Josh Rittberg

Arts and Culture Editor

On Wednesday, March 27th, the Women’s and Gender Studies group at Millersville University  hosted a screening of the documentary, ‘Woman on Fire’. This film told the inspiring story of a queer woman named Brooke Guinan who made history as the first openly transgender woman in the Fire Department of New York, or FDNY for short. The film explored her journey as a trans woman into the fire department, but most importantly it showed her story in a human and universal manner that transcended gender or sexuality. Brooke Guinan herself appeared at the screening, which added a reality and weight to the film.

The documentary began with the introduction of Brooke and her coming out story in realizing she is trans. Coming out is a process that does not happen overnight, and it is a journey that is different for everyone, as we each have our own path. Brooke’s journey was actually greatly affected by her own family’s background in the firefighting community. Her father George is a FDNY firefighter and a respected member of that tight knit community. Growing up in a largely masculine environment, she always felt a bit different. After years of questioning, she initially thought she was gay. In one powerful scene, Brooke’s mother, Susan, reads her daughter’s original coming out letter and comments on how she had to come to terms with it. One thing this film did well was communicate with the audience how coming out isn’t just a process for the one directly going through it, but also for the people surrounding the one involved. Her father’s story in the documentary was especially moving. Although initially confused and disappointed about Brooke being trans, he eventually realized that his daughter was still the same person she was before. Her father ultimately felt that he had to be there for Brooke and encourage her in her journey of self-discovery.  

Along with Brooke’s story, we also hear of her partner Jim, who has his own dilemma. He has to introduce Brooke to his parents while also focusing on moving to a new house. This part of the film is particularly touching as Jim’s parents are instantly accepting of Brooke and view her with the same respect as any of Jim’s other girlfriends. His move with Brooke to their new house also brings humor to the film as he is not the best in preparing for a big move.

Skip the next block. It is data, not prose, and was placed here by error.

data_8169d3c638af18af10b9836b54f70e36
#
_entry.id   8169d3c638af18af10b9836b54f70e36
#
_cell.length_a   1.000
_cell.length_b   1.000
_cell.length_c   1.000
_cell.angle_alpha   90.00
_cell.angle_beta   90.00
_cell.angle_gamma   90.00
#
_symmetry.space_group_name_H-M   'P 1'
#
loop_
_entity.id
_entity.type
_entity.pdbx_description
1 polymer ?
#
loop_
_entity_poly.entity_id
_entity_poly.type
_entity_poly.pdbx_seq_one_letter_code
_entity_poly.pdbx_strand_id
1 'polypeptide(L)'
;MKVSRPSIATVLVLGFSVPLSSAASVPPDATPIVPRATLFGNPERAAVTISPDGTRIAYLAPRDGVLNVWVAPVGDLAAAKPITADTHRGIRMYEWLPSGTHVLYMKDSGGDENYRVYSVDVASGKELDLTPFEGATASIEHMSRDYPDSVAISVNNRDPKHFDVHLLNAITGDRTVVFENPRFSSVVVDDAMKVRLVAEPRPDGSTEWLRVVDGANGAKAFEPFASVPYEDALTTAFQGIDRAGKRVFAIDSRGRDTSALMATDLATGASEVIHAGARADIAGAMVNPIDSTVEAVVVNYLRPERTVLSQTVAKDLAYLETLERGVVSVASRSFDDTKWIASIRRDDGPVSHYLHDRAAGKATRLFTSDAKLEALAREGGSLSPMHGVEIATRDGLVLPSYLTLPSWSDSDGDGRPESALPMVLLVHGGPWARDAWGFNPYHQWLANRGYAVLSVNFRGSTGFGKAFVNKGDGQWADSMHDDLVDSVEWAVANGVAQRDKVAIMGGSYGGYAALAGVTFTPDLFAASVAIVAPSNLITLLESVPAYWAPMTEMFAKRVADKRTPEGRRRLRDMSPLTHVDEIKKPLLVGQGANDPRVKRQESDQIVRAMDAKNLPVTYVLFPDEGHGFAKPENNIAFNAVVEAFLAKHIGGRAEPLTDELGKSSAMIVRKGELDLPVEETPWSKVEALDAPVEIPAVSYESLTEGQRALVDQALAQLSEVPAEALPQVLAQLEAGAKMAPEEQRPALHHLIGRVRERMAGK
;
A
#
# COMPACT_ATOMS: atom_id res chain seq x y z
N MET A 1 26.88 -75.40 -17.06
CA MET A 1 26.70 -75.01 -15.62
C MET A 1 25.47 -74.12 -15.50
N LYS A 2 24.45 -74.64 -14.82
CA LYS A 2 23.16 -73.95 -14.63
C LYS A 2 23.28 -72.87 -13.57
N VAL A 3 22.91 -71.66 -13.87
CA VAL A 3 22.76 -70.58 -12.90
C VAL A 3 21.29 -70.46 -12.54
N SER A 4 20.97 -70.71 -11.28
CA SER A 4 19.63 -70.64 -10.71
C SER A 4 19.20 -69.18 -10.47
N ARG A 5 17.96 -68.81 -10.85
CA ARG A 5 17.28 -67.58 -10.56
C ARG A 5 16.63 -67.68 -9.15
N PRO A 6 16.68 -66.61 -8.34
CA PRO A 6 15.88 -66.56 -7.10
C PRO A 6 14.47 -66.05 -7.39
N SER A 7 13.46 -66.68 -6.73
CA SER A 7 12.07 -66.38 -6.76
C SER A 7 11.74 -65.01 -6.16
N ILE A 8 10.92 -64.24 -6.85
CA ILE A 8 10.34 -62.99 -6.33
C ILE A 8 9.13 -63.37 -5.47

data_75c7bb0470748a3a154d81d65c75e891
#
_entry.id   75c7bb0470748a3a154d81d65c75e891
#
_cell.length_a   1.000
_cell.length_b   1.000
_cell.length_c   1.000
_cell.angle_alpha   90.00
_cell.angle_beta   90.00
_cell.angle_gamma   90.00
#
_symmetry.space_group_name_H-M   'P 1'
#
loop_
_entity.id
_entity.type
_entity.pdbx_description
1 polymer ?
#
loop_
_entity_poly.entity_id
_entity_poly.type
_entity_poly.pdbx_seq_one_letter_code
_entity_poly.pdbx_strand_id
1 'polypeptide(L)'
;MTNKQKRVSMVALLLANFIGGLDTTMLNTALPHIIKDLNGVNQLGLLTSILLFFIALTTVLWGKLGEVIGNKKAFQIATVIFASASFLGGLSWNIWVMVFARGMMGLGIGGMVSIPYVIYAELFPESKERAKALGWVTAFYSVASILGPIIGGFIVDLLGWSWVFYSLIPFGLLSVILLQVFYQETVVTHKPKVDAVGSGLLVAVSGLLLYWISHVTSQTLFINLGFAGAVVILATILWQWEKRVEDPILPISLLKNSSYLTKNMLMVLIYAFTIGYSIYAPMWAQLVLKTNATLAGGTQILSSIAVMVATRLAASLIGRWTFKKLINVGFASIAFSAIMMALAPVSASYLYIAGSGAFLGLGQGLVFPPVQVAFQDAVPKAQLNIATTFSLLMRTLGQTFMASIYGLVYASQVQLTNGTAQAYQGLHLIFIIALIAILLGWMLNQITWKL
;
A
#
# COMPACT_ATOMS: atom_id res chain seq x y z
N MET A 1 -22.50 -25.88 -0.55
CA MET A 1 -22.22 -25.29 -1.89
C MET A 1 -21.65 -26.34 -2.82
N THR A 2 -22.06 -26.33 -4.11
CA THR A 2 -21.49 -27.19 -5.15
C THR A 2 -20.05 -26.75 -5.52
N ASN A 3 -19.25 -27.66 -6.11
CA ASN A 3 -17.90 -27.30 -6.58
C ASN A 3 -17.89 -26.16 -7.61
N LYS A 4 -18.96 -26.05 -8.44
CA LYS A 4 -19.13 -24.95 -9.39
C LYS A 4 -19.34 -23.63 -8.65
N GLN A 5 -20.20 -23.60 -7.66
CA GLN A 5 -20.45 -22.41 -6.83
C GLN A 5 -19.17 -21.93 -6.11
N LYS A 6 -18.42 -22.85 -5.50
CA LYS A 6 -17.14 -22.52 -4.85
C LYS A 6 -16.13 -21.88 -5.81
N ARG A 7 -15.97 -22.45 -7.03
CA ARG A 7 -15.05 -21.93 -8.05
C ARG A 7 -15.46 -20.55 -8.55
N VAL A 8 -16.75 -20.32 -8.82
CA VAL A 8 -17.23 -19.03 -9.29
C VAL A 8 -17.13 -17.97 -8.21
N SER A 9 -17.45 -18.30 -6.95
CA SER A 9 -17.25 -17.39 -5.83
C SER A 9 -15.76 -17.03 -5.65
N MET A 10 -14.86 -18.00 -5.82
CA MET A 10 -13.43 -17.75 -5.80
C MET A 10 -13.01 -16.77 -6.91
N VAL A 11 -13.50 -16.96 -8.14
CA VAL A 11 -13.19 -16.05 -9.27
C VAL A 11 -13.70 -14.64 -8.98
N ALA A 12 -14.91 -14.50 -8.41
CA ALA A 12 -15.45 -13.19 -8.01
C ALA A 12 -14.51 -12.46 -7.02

In Jim, Brooke has a partner that sticks with her through good times and bad. This is shown in the wedding scene, and throughout, as they have constantly entertaining banter and memories together. A major part of the film was also Brooke getting used to being in the firefighting force herself and finding peace and joy in that field. She initially decided to join after being incredibly moved seeing her father fighting fires and saving lives. She wanted to make a difference herself, and saw the firefighting community as an outlet to do just that. Although she faced adversity, being a trans woman, the support system from Jim and her co-worker and good friend, Sarinya Srisakul, gave her the spark she needed to keep going. In the force, she constantly had to come out to her coworkers as trans. After letting adversity get to her, she decided to be an advocate herself by becoming a spokesperson on a campaign called So Trans So What. Being a part of this campaign allowed her to be a platform of visibility, not just for the Firefighting force, but for the LGBTQ+ community and for Trans visibility.

The film overall was an opportunity for students to be exposed to a potentially new viewpoint in life. The film helped the audience realize that no matter who you are, we are all capable of achieving our dreams if we put in the work and have the drive. Hearing from the real-life subject of the film was especially humbling. The audience of students and professors got to ask Brooke about the movie itself, and in the process got a broader response and outlook not just to Brooke’s story, but that of the LGBTQ+ community. This was an event that was eye opening, but also one of great weight and importance. Trans voices specifically are often ignored by society because it is still new to mainstream entertainment and media. Having Brooke’s story heard on a college campus not only validates and inspires us students in the LGBTQ+ community, but also just as importantly, educates older generations and allies on LGBTQ+ and trans experiences. Brooke as a role model exemplifies overcoming adversity. In our time of panic and confusion in the world, stories like Brooke’s need to be heard. Sometimes hope and pride in oneself can extinguish the world’s biggest fires.